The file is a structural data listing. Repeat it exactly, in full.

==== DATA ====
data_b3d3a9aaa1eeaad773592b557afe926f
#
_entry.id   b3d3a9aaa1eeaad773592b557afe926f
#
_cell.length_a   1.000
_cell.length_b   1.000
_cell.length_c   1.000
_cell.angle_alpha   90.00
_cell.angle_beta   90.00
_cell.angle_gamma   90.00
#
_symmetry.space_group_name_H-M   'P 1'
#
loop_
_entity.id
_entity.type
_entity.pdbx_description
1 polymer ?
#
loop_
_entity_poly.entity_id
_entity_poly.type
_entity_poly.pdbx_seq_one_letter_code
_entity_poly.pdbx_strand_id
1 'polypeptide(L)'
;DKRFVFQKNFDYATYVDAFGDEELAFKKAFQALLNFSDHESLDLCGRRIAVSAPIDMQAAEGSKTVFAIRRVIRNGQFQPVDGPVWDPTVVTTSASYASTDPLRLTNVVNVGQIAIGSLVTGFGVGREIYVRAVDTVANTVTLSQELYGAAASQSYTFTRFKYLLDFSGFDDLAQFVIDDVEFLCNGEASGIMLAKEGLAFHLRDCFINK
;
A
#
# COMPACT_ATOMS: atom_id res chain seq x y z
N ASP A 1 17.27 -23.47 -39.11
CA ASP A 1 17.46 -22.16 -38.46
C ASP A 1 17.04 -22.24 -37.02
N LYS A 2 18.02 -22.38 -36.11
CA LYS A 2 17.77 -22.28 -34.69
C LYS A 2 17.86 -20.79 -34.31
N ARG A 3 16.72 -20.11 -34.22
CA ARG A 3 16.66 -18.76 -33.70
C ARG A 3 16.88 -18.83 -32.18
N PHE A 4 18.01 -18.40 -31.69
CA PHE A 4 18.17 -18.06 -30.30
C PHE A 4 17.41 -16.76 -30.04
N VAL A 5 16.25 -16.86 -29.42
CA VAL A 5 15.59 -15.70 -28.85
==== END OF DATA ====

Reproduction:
data_b3d3a9aaa1eeaad773592b557afe926f
#
_entry.id   b3d3a9aaa1eeaad773592b557afe926f
#
_cell.length_a   1.000
_cell.length_b   1.000
_cell.length_c   1.000
_cell.angle_alpha   90.00
_cell.angle_beta   90.00
_cell.angle_gamma   90.00
#
_symmetry.space_group_name_H-M   'P 1'
#
loop_
_entity.id
_entity.type
_entity.pdbx_description
1 polymer ?
#
loop_
_entity_poly.entity_id
_entity_poly.type
_entity_poly.pdbx_seq_one_letter_code
_entity_poly.pdbx_strand_id
1 'polypeptide(L)'
;DKRFVFQKNFDYATYVDAFGDEELAFKKAFQALLNFSDHESLDLCGRRIAVSAPIDMQAAEGSKTVFAIRRVIRNGQFQPVDGPVWDPTVVTTSASYASTDPLRLTNVVNVGQIAIGSLVTGFGVGREIYVRAVDTVANTVTLSQELYGAAASQSYTFTRFKYLLDFSGFDDLAQFVIDDVEFLCNGEASGIMLAKEGLAFHLRDCFINK
;
A
#
# COMPACT_ATOMS: atom_id res chain seq x y z
N ASP A 1 17.27 -23.47 -39.11
CA ASP A 1 17.46 -22.16 -38.46
C ASP A 1 17.04 -22.24 -37.02
N LYS A 2 18.02 -22.38 -36.11
CA LYS A 2 17.77 -22.28 -34.69
C LYS A 2 17.86 -20.79 -34.31
N ARG A 3 16.72 -20.11 -34.22
CA ARG A 3 16.66 -18.76 -33.70
C ARG A 3 16.88 -18.83 -32.18
N PHE A 4 18.01 -18.40 -31.69
CA PHE A 4 18.17 -18.06 -30.30
C PHE A 4 17.41 -16.76 -30.04
N VAL A 5 16.25 -16.86 -29.42
CA VAL A 5 15.59 -15.70 -28.85